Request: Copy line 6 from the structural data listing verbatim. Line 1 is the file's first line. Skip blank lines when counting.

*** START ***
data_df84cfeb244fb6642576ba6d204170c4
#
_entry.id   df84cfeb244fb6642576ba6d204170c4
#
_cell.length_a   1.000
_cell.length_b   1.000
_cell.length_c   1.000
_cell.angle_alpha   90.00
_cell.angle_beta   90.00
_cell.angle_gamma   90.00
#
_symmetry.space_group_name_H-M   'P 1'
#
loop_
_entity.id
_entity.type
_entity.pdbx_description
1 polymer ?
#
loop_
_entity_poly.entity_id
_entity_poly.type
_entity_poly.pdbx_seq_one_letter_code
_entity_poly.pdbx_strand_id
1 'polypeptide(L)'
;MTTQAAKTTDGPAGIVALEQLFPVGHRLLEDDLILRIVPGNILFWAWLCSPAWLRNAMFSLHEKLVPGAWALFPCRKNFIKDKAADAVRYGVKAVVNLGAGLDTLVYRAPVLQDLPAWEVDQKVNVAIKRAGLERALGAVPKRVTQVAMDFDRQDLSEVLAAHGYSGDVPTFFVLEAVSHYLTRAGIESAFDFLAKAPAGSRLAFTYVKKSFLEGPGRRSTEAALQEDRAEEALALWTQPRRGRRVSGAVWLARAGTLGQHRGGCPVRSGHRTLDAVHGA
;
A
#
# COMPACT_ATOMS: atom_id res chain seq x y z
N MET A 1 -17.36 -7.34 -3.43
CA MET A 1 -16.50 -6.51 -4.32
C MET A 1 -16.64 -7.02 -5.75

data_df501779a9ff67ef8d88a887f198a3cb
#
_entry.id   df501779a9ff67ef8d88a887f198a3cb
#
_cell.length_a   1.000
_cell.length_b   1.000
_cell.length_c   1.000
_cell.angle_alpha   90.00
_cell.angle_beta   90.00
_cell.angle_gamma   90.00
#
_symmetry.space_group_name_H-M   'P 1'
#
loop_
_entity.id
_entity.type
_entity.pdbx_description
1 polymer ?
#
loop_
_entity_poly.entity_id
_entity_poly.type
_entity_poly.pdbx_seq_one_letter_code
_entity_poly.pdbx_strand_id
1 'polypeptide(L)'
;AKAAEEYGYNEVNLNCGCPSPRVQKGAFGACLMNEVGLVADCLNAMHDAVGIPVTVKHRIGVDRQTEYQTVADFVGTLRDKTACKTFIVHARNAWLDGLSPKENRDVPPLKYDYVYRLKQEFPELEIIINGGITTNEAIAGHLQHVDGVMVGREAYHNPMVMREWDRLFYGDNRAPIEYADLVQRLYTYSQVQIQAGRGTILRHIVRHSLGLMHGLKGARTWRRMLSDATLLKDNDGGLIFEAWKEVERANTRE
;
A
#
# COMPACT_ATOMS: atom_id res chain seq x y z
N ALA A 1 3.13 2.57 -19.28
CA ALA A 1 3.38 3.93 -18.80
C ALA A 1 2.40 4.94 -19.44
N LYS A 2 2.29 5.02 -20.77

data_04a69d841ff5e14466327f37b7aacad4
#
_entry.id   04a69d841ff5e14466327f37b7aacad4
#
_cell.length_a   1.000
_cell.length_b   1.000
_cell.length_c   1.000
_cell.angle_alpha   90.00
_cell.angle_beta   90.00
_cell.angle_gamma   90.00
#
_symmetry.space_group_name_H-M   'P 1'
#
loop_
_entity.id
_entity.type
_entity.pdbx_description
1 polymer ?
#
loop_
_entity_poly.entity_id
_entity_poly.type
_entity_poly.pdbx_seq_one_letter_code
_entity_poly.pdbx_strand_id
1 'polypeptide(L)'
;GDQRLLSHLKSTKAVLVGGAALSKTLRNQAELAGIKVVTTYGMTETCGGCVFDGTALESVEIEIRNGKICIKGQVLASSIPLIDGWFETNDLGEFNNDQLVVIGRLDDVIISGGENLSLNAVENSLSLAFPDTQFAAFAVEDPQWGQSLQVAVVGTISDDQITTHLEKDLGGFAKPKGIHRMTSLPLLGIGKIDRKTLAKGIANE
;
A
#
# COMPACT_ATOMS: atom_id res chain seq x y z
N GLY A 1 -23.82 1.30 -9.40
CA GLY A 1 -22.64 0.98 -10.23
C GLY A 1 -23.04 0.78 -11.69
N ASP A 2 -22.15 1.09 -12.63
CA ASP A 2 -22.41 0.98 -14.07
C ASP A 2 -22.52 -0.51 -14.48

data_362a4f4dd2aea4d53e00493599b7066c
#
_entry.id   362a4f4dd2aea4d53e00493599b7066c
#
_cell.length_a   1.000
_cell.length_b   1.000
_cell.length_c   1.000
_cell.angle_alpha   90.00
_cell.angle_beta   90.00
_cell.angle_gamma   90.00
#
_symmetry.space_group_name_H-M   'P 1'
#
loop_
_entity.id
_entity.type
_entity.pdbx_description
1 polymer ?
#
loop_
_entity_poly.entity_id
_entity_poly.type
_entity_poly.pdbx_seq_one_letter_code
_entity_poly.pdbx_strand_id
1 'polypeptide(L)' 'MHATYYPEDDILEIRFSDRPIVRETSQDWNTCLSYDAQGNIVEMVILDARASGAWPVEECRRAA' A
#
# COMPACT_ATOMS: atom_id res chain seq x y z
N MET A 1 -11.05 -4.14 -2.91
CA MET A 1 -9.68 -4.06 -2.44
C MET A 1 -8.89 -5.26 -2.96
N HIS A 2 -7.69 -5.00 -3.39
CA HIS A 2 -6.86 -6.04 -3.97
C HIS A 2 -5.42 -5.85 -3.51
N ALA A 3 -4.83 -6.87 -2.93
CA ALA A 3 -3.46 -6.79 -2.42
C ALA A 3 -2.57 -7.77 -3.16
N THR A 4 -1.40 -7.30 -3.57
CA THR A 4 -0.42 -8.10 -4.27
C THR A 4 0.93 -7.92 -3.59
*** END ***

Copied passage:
_cell.length_b   1.000